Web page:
Author: Jason / Date: August 17, 2022 / Tags: auctions
(RareCarMarket.com) – Auctions can be a great place for people to find and buy items they wouldn’t normally have access to. Car auctions are the same. People attend them in hopes of getting a good deal on a vehicle they desire. However, if the offerings are truly unique, it’s not uncommon for bidding to escalate very quickly. That’s what happened during a recent sale of a Mercedes that shattered records.
Sotheby’s is one of the most prestigious auction houses in the world, and it’s where collectors go to buy some of the rarest and most pristine cars. Enthusiasts know what they want and aren’t afraid to spend the money necessary to get it. Take, for instance, the recent sale of a 1956 Mercedes-Benz 300 SLR, also known as the “Uhlenhaut Coupe,” named after the head of testing at the company during that time.
Since only two of these cars were ever created, people knew it was going to come with a hefty price tag — but no one expected the $142.7 million final bid. The sale didn’t just break the previous record, held by a 1964 Ferrari 250 GTO, which sold for $67.7 million, it more than doubled it.
What does this mean for the collector car market?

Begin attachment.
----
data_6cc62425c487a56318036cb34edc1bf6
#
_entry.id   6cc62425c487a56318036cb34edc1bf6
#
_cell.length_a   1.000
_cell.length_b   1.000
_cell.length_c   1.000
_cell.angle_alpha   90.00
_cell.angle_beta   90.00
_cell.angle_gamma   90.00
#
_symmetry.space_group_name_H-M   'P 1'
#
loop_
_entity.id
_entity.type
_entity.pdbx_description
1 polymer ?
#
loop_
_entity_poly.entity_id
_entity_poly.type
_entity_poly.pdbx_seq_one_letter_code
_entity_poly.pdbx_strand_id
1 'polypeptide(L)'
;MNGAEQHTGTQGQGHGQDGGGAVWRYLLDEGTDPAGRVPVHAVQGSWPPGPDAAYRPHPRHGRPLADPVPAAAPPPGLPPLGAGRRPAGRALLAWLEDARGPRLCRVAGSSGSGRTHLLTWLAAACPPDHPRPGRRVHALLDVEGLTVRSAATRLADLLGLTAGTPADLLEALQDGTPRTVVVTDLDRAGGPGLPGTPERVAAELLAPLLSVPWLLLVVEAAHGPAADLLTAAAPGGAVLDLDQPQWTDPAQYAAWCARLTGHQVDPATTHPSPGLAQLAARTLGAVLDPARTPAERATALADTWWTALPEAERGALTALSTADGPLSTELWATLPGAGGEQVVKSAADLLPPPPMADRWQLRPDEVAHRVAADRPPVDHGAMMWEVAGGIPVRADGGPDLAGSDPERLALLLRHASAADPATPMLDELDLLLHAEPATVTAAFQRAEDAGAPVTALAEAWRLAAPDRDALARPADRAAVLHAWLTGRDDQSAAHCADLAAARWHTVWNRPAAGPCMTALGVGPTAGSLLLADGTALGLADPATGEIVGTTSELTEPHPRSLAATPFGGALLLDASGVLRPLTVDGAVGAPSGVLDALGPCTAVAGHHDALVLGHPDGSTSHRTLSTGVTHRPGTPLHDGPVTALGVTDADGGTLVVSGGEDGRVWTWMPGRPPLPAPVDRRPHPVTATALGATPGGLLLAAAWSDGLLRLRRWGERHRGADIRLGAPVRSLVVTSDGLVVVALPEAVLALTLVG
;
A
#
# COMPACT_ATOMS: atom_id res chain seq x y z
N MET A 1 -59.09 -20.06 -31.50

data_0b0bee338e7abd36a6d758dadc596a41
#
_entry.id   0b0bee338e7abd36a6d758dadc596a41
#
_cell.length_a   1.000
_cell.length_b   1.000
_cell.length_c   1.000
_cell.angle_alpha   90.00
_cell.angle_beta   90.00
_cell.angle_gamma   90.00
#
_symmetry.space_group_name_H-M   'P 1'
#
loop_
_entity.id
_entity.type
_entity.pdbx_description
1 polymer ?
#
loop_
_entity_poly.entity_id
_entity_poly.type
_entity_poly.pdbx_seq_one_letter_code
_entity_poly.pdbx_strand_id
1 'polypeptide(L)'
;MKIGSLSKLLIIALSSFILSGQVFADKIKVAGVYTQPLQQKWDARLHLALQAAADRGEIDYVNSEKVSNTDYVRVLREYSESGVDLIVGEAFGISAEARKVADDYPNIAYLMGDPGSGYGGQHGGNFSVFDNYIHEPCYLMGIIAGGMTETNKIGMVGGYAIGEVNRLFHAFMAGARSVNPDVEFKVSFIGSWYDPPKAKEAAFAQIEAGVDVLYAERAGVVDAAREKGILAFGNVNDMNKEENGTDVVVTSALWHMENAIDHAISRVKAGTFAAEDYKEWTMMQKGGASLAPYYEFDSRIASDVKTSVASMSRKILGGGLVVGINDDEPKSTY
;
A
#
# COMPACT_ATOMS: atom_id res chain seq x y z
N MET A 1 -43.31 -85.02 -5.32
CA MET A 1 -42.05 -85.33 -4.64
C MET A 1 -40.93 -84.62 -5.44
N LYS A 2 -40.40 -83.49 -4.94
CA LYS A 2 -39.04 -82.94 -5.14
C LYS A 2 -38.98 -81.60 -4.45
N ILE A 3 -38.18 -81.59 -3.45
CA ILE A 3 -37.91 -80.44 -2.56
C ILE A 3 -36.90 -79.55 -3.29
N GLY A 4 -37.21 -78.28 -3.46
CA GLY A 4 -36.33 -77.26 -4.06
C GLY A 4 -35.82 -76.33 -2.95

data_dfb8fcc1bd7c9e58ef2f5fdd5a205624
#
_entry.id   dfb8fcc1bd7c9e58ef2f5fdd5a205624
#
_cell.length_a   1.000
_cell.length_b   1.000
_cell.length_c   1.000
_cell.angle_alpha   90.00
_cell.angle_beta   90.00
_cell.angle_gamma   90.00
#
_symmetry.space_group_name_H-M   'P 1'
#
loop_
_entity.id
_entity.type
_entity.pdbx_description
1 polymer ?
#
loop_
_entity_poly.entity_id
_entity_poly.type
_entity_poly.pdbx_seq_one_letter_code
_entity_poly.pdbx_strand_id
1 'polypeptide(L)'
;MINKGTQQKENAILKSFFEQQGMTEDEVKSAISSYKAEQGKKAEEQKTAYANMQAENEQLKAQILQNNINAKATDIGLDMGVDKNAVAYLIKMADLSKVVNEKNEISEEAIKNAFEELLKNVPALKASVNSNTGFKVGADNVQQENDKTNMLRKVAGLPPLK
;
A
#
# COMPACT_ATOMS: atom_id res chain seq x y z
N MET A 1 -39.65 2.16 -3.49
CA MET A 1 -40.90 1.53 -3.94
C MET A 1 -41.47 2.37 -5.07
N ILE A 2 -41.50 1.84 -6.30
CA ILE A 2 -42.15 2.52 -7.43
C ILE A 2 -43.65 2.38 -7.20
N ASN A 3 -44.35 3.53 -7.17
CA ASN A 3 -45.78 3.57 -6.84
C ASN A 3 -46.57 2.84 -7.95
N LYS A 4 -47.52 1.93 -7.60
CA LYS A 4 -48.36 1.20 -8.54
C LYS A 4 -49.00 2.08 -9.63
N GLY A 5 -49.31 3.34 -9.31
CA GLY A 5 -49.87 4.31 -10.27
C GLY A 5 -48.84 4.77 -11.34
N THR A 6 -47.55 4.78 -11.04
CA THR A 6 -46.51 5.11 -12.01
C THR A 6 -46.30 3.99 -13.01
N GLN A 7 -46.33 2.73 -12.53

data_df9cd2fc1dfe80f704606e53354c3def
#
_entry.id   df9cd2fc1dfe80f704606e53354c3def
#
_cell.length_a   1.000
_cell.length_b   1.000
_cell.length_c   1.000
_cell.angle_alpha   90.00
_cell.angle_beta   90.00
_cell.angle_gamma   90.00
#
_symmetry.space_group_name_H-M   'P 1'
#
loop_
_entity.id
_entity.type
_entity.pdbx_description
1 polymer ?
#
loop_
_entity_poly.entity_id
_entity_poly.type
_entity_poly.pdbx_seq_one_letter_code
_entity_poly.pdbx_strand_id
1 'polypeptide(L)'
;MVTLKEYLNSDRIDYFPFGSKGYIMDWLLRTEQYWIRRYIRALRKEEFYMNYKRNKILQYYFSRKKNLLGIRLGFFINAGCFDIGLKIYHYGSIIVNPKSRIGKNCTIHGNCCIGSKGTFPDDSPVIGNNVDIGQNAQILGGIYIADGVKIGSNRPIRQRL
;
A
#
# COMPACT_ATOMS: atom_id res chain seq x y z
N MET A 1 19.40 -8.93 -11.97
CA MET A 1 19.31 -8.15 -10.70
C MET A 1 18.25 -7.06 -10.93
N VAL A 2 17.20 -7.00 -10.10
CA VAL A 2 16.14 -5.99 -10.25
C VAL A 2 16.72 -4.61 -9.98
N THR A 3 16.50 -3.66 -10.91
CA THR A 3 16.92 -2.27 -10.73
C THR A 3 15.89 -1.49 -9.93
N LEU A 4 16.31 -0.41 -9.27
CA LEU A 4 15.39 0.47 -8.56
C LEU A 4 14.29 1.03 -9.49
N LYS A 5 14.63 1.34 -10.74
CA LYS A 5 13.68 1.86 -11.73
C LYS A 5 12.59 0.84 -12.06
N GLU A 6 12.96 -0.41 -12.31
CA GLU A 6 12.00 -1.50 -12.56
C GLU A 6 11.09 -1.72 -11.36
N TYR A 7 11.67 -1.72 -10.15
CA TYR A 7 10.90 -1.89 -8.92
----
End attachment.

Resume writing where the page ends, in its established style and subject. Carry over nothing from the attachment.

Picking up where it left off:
Peter Haynes, the Marketing and comms manager at Sotheby’s, which facilitated the sale, explained that selling the car was a “game-changer” for the collector car market. Haynes added the sale of the Uhlenhaut would force owners to reassess the value of their cars, especially ones among the rarest and most historically significant.
Collectors have seen classic cars as an investment for some time now. In many cases, people buy them and watch them appreciate in value, the same way paintings do. The recent 300 SLR sale stands as proof that the investment can be worth the risk as long as you know what to buy and when.
The Uhlenhaut likely only fetched the price it did due to its exclusivity and uniqueness. Ultimately, another car will likely break the new record one day, but when is anyone’s guess.
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